Sam Maloof – Born USA 1916 – 2009
Sam Maloof (January 24, 1916 – May 21, 2009) was a furniture designer and woodworker. He was born Samuel Solomon Maloof, He attended high school first at Chaffey High School in Ontario, California, where he took his first woodworking class and was recognised by his art teacher as having extraordinary skill. Later he attended Chino High School. Shortly after completing high school, he began working in the art department of the Vortox Manufacturing Company in Claremont, California. He was drafted into the United States Army on October 11, 1941. After serving in the Pacific theatre and then transferring to a post in Alaska, Maloof left the army in 1945 to return to Southern California.
Maloof married Alfreda Louise Ward on June 27, 1948 and the couple moved into a house at 921 Plaza Serena, Ontario, California, where Sam set up a furniture workshop in the garage. Mostly from necessity, Maloof designed and built a suite of furniture for his home using salvaged materials. Commissioned pieces followed and, from 1949 to 1952, Maloof continued working in the garage of his Ontario home. In 1953, Maloof relocated to Alta Loma, California. Over time, he added 16 rooms, including a furniture-making shop and studio, to the original 6-room house. In 2000, when the path of the new CA-210 freeway extension included the Maloof property, the home was moved about 3 miles to its current location at 5131 Carnelian Street (at the northeast corner of the intersection with Hidden Farm Road; 34.1612°N 117.6157°W), where it serves as the office of the Sam and Alfreda Maloof Foundation for Arts and Crafts as well as the Sam Maloof Historic Residence and Woodworking Studio, which offers tours.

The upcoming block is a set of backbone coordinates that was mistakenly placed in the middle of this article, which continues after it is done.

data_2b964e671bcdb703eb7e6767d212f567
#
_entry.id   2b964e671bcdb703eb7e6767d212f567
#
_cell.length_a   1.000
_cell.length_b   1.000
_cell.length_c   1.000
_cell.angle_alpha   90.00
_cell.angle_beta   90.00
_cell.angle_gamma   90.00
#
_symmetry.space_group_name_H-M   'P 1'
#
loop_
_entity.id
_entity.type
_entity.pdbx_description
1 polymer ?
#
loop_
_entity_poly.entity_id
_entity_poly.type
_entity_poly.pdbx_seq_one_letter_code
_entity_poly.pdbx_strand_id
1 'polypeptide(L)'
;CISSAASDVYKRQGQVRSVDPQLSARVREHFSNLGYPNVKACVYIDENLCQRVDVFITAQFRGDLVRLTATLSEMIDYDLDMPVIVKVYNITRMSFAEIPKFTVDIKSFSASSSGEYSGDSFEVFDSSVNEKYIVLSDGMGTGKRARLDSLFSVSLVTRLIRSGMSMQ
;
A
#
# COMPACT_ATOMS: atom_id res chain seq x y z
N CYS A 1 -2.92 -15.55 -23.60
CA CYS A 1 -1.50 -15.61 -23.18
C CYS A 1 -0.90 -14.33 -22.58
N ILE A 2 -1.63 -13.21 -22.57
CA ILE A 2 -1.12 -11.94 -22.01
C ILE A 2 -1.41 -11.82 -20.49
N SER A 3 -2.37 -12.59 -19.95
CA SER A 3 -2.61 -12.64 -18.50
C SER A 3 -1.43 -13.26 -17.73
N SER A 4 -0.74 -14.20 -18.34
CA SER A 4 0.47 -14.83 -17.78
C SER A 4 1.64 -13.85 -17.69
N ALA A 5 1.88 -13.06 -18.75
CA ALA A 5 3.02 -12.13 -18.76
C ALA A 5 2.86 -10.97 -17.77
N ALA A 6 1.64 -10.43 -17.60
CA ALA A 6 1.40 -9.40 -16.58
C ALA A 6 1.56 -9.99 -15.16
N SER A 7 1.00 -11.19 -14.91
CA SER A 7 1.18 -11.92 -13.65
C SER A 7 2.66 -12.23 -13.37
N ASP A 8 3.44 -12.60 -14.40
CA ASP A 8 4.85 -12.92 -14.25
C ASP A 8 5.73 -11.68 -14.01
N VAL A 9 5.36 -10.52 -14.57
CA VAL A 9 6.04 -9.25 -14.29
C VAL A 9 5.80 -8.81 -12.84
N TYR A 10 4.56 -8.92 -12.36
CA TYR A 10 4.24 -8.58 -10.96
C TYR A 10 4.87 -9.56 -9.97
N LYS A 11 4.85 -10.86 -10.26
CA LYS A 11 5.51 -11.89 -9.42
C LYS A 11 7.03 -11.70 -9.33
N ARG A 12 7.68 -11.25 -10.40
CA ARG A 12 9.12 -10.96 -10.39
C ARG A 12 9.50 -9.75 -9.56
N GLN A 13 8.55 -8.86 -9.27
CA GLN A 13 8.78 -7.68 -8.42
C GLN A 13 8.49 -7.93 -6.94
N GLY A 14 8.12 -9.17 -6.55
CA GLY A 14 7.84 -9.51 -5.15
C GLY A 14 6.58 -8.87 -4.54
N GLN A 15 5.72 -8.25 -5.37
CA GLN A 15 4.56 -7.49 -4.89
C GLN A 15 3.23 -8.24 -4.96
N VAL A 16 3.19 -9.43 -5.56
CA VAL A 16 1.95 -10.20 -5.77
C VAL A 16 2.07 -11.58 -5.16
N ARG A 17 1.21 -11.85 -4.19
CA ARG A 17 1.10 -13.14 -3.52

Maloof’s work is in the collections of several major American museums, including the Metropolitan Museum of Art, the Los Angeles County Museum of Art, the Philadelphia Museum of Art, and the Smithsonian American Art Museum. In 1985 he was awarded a MacArthur “Genius” grant. Presidents Jimmy Carter and Ronald Reagan have both owned Maloof rockers.
He was described by the Smithsonian Institution as “America’s most renowned contemporary furniture craftsman” and People magazine dubbed him “The Hemingway of Hardwood.” But his business card always said “woodworker.” “I like the word,” he told a Los Angeles Times reporter, his eyes brightening behind large, owl-eyed glass frames. “It’s an honest word.”
In 1985 Mr. Maloof became the first craftsman to receive a MacArthur fellowship; and despite such recognition, he declined to identify himself as an artist. His autobiography was titled Sam Maloof: Woodworker.
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